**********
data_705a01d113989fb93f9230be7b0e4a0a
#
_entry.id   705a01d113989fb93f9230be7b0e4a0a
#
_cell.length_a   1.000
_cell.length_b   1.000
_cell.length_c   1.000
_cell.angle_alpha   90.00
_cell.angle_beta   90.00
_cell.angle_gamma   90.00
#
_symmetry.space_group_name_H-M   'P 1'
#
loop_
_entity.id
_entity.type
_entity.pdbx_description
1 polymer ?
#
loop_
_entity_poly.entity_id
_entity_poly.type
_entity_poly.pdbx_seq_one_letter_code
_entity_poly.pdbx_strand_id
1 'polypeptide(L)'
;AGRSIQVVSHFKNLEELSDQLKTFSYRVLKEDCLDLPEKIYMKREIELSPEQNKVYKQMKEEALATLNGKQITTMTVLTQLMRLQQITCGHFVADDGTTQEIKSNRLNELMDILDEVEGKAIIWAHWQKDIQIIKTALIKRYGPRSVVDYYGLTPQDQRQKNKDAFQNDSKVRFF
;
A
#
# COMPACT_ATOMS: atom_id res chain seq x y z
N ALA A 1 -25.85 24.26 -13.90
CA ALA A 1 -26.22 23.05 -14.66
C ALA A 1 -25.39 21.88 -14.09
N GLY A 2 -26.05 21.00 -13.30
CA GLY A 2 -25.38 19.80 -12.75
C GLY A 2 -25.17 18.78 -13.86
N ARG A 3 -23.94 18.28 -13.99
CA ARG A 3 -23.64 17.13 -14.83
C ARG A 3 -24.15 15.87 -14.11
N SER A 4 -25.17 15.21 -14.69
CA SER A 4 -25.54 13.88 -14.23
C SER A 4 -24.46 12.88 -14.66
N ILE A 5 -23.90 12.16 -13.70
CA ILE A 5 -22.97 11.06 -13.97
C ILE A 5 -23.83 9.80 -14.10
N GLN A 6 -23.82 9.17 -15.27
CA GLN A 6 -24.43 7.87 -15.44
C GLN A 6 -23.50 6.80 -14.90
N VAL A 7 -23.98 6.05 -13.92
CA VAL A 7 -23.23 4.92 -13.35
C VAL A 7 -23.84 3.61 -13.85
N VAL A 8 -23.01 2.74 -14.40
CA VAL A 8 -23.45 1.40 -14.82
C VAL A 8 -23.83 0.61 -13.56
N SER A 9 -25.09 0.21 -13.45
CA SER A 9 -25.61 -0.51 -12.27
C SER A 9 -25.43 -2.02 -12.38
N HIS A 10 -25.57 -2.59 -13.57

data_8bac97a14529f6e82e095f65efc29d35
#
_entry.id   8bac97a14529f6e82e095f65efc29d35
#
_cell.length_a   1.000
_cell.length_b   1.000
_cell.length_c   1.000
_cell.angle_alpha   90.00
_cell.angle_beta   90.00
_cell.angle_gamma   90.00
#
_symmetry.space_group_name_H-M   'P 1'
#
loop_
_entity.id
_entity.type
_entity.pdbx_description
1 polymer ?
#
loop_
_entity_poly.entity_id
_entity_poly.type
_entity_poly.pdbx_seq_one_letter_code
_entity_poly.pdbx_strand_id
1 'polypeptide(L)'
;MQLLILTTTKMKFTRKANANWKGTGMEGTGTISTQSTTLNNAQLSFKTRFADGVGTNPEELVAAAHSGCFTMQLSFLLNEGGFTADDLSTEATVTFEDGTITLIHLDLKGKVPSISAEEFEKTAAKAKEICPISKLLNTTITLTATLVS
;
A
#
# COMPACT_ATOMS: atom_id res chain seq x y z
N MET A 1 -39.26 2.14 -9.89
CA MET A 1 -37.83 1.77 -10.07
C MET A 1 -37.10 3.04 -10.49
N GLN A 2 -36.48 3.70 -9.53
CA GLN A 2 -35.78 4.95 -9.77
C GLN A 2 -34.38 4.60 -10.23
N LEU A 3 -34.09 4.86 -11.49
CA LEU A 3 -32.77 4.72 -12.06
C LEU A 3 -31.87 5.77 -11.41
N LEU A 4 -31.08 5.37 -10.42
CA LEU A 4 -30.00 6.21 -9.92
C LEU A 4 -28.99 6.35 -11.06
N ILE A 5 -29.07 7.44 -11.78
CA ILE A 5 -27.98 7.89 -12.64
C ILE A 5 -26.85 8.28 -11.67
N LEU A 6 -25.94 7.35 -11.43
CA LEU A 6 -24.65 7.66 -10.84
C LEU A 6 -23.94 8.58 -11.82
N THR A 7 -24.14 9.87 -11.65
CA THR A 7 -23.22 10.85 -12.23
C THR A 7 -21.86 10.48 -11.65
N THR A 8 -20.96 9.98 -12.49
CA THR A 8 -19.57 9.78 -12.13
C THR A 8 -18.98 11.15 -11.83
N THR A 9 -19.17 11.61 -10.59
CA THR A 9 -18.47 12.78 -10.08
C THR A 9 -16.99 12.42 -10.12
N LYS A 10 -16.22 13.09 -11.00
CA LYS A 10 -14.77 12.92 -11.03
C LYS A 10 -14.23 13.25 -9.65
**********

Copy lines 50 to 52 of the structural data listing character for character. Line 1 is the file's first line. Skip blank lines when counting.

CA VAL A 7 -23.23 4.92 -13.35
C VAL A 7 -23.84 3.61 -13.85
N VAL A 8 -23.01 2.74 -14.40